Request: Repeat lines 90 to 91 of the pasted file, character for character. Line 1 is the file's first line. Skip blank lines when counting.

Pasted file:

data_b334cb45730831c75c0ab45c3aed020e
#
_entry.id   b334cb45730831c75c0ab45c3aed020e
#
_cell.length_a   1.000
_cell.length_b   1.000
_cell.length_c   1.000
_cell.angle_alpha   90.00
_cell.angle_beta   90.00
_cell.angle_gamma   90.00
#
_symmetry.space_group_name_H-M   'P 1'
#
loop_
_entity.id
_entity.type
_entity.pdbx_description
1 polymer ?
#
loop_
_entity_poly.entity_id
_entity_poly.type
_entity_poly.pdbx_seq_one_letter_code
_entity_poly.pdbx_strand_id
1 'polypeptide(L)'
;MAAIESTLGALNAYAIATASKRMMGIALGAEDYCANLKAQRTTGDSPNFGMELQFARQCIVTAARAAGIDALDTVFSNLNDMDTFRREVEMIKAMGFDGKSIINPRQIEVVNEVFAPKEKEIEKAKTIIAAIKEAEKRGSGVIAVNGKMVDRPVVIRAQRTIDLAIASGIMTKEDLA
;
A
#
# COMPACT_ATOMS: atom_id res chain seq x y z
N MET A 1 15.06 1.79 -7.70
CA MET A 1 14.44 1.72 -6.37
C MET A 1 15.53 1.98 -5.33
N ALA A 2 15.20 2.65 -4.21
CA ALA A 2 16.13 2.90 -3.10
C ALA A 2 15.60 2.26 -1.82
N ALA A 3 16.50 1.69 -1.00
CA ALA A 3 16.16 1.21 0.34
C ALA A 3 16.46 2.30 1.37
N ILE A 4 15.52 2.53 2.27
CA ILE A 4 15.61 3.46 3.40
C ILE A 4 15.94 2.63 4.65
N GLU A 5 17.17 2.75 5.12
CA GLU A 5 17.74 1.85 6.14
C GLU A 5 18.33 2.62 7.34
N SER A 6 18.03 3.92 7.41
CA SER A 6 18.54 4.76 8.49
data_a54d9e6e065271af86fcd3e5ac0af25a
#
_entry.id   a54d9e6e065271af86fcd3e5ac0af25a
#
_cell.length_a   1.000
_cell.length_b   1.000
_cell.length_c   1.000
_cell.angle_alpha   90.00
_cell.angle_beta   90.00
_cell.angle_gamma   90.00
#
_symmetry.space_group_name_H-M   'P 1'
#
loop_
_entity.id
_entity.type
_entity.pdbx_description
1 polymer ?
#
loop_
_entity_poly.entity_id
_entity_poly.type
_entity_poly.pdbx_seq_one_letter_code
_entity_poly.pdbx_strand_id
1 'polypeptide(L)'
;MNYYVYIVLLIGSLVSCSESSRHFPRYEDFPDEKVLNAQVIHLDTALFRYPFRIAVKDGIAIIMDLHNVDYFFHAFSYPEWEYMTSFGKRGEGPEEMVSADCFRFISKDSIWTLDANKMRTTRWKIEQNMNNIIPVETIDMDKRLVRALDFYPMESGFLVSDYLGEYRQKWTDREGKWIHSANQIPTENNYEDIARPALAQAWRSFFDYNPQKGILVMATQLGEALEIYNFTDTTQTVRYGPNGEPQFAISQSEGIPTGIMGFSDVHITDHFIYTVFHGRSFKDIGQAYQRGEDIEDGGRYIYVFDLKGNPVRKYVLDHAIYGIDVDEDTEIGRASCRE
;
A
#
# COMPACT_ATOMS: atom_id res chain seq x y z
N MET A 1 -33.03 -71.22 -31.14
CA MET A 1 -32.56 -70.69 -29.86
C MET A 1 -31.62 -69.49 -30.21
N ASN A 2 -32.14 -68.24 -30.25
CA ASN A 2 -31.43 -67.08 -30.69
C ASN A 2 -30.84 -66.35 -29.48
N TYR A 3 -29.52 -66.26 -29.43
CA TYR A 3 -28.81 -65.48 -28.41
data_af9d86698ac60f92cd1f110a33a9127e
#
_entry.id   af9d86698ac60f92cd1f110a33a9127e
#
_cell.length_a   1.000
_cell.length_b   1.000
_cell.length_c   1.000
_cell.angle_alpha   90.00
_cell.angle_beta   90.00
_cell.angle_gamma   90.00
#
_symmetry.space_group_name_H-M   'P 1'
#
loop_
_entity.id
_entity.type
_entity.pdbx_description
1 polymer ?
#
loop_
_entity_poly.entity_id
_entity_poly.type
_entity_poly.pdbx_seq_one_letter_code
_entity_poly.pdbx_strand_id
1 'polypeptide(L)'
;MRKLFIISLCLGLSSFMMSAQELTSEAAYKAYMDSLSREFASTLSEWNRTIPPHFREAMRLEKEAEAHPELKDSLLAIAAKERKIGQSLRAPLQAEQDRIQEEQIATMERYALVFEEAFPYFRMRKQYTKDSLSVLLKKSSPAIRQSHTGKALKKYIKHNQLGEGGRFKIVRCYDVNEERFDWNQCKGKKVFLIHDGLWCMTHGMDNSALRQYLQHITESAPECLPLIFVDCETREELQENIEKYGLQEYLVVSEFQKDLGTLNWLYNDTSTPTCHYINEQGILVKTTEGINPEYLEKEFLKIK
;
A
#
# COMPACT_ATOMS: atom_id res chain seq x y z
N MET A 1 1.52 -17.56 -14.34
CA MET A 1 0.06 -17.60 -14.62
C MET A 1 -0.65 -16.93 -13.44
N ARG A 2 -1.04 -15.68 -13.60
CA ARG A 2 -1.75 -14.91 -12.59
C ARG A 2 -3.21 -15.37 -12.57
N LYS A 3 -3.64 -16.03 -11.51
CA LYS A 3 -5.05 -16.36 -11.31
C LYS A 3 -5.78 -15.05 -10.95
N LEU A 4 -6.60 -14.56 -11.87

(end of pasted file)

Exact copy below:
_cell.length_a   1.000
_cell.length_b   1.000